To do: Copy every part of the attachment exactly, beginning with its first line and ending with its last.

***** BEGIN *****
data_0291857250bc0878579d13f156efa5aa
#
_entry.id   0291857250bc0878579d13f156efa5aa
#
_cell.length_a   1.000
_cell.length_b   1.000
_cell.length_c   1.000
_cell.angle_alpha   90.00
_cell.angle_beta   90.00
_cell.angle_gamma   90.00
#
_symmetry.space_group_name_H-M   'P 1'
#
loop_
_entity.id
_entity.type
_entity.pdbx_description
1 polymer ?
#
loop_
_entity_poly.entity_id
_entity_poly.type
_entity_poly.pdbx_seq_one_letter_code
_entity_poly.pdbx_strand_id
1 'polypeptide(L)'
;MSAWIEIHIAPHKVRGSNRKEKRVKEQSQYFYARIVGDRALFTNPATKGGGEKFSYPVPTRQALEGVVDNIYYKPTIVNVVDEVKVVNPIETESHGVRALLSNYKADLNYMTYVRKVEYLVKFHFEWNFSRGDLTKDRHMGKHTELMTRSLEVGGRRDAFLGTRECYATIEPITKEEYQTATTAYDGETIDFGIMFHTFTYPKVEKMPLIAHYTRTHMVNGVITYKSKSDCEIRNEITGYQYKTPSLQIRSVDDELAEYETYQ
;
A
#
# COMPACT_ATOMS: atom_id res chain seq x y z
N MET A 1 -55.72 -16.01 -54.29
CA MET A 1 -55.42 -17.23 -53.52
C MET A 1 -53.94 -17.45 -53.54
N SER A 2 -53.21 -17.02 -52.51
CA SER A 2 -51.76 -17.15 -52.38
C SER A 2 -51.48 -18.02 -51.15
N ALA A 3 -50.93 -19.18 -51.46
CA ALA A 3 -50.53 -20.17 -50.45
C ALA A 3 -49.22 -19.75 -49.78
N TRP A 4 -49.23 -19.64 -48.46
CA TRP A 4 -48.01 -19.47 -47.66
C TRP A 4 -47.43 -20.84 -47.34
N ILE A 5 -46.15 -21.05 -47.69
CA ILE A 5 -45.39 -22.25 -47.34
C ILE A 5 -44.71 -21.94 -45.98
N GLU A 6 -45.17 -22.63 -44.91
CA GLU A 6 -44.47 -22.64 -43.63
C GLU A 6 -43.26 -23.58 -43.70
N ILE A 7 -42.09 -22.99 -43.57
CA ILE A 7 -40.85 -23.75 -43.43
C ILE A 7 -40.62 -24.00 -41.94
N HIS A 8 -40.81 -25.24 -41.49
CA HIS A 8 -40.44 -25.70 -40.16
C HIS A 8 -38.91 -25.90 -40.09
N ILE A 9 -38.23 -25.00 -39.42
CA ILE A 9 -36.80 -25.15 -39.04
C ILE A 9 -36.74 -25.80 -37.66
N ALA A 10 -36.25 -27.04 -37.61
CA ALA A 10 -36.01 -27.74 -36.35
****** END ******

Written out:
data_0291857250bc0878579d13f156efa5aa
#
_entry.id   0291857250bc0878579d13f156efa5aa
#
_cell.length_a   1.000
_cell.length_b   1.000
_cell.length_c   1.000
_cell.angle_alpha   90.00
_cell.angle_beta   90.00
_cell.angle_gamma   90.00
#
_symmetry.space_group_name_H-M   'P 1'
#
loop_
_entity.id
_entity.type
_entity.pdbx_description
1 polymer ?
#
loop_
_entity_poly.entity_id
_entity_poly.type
_entity_poly.pdbx_seq_one_letter_code
_entity_poly.pdbx_strand_id
1 'polypeptide(L)'
;MSAWIEIHIAPHKVRGSNRKEKRVKEQSQYFYARIVGDRALFTNPATKGGGEKFSYPVPTRQALEGVVDNIYYKPTIVNVVDEVKVVNPIETESHGVRALLSNYKADLNYMTYVRKVEYLVKFHFEWNFSRGDLTKDRHMGKHTELMTRSLEVGGRRDAFLGTRECYATIEPITKEEYQTATTAYDGETIDFGIMFHTFTYPKVEKMPLIAHYTRTHMVNGVITYKSKSDCEIRNEITGYQYKTPSLQIRSVDDELAEYETYQ
;
A
#
# COMPACT_ATOMS: atom_id res chain seq x y z
N MET A 1 -55.72 -16.01 -54.29
CA MET A 1 -55.42 -17.23 -53.52
C MET A 1 -53.94 -17.45 -53.54
N SER A 2 -53.21 -17.02 -52.51
CA SER A 2 -51.76 -17.15 -52.38
C SER A 2 -51.48 -18.02 -51.15
N ALA A 3 -50.93 -19.18 -51.46
CA ALA A 3 -50.53 -20.17 -50.45
C ALA A 3 -49.22 -19.75 -49.78
N TRP A 4 -49.23 -19.64 -48.46
CA TRP A 4 -48.01 -19.47 -47.66
C TRP A 4 -47.43 -20.84 -47.34
N ILE A 5 -46.15 -21.05 -47.69
CA ILE A 5 -45.39 -22.25 -47.34
C ILE A 5 -44.71 -21.94 -45.98
N GLU A 6 -45.17 -22.63 -44.91
CA GLU A 6 -44.47 -22.64 -43.63
C GLU A 6 -43.26 -23.58 -43.70
N ILE A 7 -42.09 -22.99 -43.57
CA ILE A 7 -40.85 -23.75 -43.43
C ILE A 7 -40.62 -24.00 -41.94
N HIS A 8 -40.81 -25.24 -41.49
CA HIS A 8 -40.44 -25.70 -40.16
C HIS A 8 -38.91 -25.90 -40.09
N ILE A 9 -38.23 -25.00 -39.42
CA ILE A 9 -36.80 -25.15 -39.04
C ILE A 9 -36.74 -25.80 -37.66
N ALA A 10 -36.25 -27.04 -37.61
CA ALA A 10 -36.01 -27.74 -36.35